Nice distortion of the facts!  Where is the journalistic objectivity?  Boehner is calling for the repeal of the law NOT because of the impact on credit card exchange fees and the new transparency – you make it sound like he is against that idea – but rather because it is one more example of government getting bigger.  Like most overreaching legislation, the few positives are far outweighed by the negatives and the last thing we need right now is more onerous government regulation and a giant new bureaucracy.  The nanny state steps in again to try and protect us from our own stupidity, irresponsibility, and/or greed.  Add to that the fact that it does nothing to reign in or fix the disasters we call Fannie and Freddie, and there are plenty of reasons to call for its repeal along with the health care bill and no doubt the cap and trade bill that Congress will rush through ahead of the November mid terms.  This administration and this Congress are a joke!!  If you are going to take time to report on an issue, why don’t you report both sides of the argument?  Do you really just want to be another left-leaning cheerleader for disastrous policies?  It’s your publication – you have every right to print what you want.  And, I have every right to no longer subscribe if it just gets to be more than I can stand.  We are very close to that point.

This is actually a reasonable criticism ... and shortly after receiving it, I took out the offending paragraph. I would have elaborated on it, but I was about to go onstage to give a speech, and didn’t have time, and so I thought it was better to simply eliminate it and explain later.

My original intention was to do something that I’d done before - which was to point out the irony that Democrats passed a bill that a Republic-leaning retail industry had been pushing for, and to suggest that if people actually talked to each other and negotiated in good faith - as opposed to staking out positions as a way of appealing to the base and getting elected - then we might have a more functional government. I wrote that paragraph as a way of reminding myself that I wanted to do so, but I screwed up and forgot to make my original point. Simply put, I goofed.

I will say this, though. I try really hard to be fair here. It wasn’t that long ago that I wrote a piece praising Boehner for a position he’d taken - and so I hope I cannot be characterized merely as a “left-leaning cheerleader for disastrous policies.” I actually do try to see and comment on both sides of most issues. I try not be an ideologue, simply because I think ideology generally tends to be a substitute for thoughtfulness.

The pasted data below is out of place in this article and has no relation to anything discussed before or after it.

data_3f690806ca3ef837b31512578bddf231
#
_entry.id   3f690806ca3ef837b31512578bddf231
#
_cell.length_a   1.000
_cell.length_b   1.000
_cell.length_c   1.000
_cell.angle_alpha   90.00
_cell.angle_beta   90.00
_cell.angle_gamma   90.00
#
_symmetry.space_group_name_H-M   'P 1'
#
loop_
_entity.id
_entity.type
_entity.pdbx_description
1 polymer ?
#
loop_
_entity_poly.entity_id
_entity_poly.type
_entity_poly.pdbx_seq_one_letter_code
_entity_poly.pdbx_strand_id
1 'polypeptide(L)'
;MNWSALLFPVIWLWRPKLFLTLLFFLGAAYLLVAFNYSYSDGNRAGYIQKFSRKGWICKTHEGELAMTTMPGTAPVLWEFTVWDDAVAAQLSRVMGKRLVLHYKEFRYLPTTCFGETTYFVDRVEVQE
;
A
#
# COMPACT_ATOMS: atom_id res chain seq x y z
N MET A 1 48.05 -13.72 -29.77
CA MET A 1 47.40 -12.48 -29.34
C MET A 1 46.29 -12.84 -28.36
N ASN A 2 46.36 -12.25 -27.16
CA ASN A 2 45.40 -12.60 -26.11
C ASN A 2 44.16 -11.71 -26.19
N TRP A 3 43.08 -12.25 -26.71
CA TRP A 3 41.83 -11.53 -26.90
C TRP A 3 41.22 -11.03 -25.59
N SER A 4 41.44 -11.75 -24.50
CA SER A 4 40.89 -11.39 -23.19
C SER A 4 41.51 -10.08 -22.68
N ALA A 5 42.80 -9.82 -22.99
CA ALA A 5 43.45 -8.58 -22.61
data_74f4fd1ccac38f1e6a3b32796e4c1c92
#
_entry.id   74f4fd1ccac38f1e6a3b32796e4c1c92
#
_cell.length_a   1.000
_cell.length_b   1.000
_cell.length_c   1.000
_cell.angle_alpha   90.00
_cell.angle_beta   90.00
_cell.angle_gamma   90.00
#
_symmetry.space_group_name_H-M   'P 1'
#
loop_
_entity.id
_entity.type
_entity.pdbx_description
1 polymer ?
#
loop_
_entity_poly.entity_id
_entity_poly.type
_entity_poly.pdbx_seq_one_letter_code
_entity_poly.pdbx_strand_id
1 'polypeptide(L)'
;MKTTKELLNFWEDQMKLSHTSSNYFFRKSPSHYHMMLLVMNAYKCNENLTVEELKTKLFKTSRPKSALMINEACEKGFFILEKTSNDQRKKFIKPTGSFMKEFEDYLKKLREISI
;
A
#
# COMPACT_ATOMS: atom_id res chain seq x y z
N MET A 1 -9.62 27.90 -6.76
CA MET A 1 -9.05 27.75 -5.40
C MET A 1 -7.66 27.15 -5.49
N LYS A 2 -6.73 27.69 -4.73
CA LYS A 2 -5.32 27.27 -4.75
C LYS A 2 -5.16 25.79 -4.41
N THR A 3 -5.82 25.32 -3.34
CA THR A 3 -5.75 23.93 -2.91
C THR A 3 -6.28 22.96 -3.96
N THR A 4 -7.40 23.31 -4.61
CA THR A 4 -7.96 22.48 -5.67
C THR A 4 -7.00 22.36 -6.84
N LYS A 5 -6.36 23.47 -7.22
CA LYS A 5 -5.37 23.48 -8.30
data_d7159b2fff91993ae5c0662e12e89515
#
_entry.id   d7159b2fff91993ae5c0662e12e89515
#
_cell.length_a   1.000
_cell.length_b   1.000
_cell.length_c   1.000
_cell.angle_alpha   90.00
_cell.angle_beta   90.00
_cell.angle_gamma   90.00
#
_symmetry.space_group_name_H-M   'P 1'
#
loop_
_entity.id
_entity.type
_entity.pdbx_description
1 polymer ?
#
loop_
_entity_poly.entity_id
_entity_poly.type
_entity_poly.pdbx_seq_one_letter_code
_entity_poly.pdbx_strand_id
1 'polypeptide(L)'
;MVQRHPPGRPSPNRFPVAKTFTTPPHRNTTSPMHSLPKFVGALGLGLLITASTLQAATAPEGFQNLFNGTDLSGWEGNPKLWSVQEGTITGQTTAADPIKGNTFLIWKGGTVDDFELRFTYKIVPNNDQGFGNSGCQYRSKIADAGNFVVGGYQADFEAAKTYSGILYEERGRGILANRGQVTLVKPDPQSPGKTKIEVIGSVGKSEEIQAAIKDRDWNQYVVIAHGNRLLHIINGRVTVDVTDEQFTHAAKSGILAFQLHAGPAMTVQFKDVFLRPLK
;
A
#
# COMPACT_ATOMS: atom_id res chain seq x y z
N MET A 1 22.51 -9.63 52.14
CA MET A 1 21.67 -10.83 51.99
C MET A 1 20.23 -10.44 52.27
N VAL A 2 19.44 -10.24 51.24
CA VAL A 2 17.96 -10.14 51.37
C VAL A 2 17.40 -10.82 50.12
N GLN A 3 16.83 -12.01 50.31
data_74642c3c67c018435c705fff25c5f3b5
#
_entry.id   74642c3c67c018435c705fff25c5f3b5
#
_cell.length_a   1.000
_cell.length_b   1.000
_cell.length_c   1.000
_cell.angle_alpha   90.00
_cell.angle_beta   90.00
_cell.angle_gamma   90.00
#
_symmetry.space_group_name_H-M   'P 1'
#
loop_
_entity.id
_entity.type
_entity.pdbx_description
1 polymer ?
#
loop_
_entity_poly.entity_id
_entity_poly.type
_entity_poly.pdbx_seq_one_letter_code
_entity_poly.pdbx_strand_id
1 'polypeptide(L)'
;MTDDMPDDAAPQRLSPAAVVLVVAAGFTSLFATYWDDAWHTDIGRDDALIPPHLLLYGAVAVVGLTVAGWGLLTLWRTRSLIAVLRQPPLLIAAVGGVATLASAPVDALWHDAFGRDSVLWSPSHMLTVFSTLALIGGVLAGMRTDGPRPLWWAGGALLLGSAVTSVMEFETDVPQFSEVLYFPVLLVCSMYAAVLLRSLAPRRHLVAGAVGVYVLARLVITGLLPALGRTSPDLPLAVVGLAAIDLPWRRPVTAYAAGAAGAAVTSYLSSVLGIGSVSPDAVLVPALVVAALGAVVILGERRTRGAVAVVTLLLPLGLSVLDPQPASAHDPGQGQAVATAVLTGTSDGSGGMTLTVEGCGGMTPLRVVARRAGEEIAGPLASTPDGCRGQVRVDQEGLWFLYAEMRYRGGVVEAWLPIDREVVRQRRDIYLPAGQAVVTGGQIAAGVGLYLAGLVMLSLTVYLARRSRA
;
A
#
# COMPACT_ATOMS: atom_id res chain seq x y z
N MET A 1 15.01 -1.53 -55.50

I’m not an economist, but it seems to me that there is a more than enough blame to go around on both sides of the aisle for the “disastrous policies” that resulted in the economic state of affairs in which we find ourselves, and that continues to influence consumer behavior.

I’m not pro-bureaucracy or pro-regulation, but I do think it is fair to say that one of the reasons we found ourselves on an economic precipice is because there was not enough regulation of the financial services industry. What worries me that is that all the new regulations don’t do anything to really fix the problem ... and I am concerned that the people in Washington writing the regulations may not sufficiently understand the businesses they are trying to regulate.

I made a comment in “OffBeat” on Friday about sitting on a plane reading my Kindle, sitting next to a guy with an iPad, and how I felt like I was using old technology...and immediately got iPad envy.

Which led one MNB user to write:

Does the Kindle do what you require of it?  Is the IPad going to give you more things that you really need?  Sounds like my 24 year old son.  He sees the new gadget and says I need that.  Most of the time he is disappointed and reflects that the old one really worked better for him.

You compare me to your 24 year old son, and I’m supposed to feel bad about that?

Not at my age.

You’re right that sometimes “the new gadget” disappoints...but in my experience, it often is a genuine improvement in terms of the experience. And you’re right... I’m a sucker for a new experience, especially when it comes to technology like the iPad.

(Damn you, Steve Jobs!)

On Friday, my “Eye-Opener” piece concerned CEOs - specifically Danny Wegman of Wegmans and Ric Jurgens of Hy-Vee - who see their roles as “changing the world,” not just making the numbers ... an attitude of which I completely approve.

MNB user Lorinda Olivas responded:

Thank you for your positive comments in the Friday eye-opener. As a Wegmans employee for 13 years now, I am proud to live the experience of not just working for a supermarket, but working for a company continuously trying to change our communities for the better. I feel I make a difference in someone’s day every day I work. Because we know we’re working for a bigger purpose than just selling product. I know that’s what makes our company successful. 

Can’t say it better than that.

The power of a CEO with a vision is that it enables employees to have a greater vision.